Will a lab test take us a step closer to "personalized medicine"? Approval of a genetic assay for drug utilization suggests so

November 4, 2005

The US Food and Drug Administration has approved a genetics-based test that detects how certain drugs are utilized in the body. The Invader UGT1A1 Molecular Assay detects variations in the gene UGT1A1, which produces an enzyme that is active in the metabolism of certain drugs, including irinotecan (Camptosar), used to treat colorectal cancer.

The US Food and Drug Administration has approved a genetics-based test that detects how certain drugs are utilized in the body. The Invader UGT1A1 Molecular Assay detects variations in the gene UGT1A1, which produces an enzyme that is active in the metabolism of certain drugs, including irinotecan (Camptosar), used to treat colorectal cancer.

Depending on a person's particular UGT1A1 gene variation, a dosage of, for example, irinotecan that is safe for one patient might be too high for another--thereby raising the risk of side effects. According to Daniel Schultz, director of FDA's Center for Devices and Radiological Health, "These technologies can significantly improve patient management and reduce the risk of ineffective or even harmful drug therapy by telling doctors how to individualize drug dosing."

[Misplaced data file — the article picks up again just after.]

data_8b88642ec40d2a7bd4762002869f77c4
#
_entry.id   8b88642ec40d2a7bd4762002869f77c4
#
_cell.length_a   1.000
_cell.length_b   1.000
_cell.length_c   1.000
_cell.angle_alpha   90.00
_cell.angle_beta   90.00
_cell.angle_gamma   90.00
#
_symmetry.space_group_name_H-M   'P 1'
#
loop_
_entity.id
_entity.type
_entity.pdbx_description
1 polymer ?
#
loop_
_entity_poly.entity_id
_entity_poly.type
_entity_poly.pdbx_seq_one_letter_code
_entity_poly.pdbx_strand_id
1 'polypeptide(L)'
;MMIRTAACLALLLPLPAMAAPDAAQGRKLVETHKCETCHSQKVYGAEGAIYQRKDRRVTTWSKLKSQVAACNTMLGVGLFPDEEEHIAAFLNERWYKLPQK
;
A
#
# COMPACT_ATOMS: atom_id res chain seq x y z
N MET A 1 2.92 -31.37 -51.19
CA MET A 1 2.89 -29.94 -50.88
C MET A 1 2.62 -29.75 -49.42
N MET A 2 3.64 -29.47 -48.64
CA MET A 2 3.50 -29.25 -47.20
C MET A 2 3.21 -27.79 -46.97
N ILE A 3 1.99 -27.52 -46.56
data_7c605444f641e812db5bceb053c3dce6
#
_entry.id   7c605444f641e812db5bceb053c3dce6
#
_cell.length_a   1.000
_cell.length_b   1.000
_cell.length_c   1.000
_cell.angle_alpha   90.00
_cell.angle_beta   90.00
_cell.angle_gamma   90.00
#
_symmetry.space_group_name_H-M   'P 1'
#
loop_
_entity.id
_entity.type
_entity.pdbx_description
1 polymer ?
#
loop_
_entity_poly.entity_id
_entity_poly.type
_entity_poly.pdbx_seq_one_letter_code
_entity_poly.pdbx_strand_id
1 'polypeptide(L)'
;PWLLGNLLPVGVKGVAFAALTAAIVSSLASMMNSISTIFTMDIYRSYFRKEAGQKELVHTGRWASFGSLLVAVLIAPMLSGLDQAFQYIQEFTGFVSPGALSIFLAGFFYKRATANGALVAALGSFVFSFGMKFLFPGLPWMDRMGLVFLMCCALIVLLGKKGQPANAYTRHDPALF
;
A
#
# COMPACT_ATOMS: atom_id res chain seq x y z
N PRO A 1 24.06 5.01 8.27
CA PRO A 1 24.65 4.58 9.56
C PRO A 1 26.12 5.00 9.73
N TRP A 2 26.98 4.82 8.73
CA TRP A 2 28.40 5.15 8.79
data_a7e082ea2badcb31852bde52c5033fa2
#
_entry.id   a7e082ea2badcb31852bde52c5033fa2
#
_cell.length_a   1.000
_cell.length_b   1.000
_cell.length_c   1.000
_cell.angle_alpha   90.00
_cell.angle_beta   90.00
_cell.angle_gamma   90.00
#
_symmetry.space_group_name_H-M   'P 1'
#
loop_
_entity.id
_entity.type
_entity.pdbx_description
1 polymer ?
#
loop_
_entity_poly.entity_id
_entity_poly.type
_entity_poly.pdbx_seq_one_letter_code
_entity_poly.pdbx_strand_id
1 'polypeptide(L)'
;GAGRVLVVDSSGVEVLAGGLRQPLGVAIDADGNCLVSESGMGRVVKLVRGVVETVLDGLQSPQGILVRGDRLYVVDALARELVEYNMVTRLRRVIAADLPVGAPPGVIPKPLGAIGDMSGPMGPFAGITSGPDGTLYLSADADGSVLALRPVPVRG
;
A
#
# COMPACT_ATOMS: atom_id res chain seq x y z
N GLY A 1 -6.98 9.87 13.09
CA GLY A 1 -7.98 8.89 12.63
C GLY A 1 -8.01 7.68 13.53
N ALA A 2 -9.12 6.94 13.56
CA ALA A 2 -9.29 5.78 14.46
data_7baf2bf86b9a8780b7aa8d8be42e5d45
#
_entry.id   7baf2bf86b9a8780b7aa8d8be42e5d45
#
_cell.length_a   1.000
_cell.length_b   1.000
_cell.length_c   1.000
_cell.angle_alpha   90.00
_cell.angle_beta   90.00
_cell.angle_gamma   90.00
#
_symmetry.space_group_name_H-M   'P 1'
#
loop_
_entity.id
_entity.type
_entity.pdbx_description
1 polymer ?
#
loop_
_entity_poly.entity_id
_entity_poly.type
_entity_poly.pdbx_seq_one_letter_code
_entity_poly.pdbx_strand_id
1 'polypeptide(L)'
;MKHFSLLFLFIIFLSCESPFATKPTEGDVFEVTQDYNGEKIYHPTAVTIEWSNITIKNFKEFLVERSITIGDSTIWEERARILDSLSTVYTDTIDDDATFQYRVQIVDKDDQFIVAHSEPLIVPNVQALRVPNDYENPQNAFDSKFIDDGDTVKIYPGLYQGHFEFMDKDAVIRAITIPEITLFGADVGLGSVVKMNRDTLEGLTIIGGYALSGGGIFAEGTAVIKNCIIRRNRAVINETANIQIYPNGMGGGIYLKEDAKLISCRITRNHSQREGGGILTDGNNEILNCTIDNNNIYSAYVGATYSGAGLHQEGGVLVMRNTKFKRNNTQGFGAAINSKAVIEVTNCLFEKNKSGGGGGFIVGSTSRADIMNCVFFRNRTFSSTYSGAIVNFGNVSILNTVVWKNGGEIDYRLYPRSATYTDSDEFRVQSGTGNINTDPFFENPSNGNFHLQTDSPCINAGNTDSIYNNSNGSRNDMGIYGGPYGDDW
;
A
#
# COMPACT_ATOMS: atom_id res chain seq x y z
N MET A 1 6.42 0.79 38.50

"Information on the UGT1A1 genotype can be an integral part of drug labels and will guide health professionals on how to dose medications," said Lawrence Lesko, director of FDA's Office of Clinical Pharmacology and Biopharmaceutics in the Center for Drug Evaluation and Research.

Source: Learner N. FDA approves genetic blood test in move toward personalized medicine. Drug Industry Daily 2005;4:4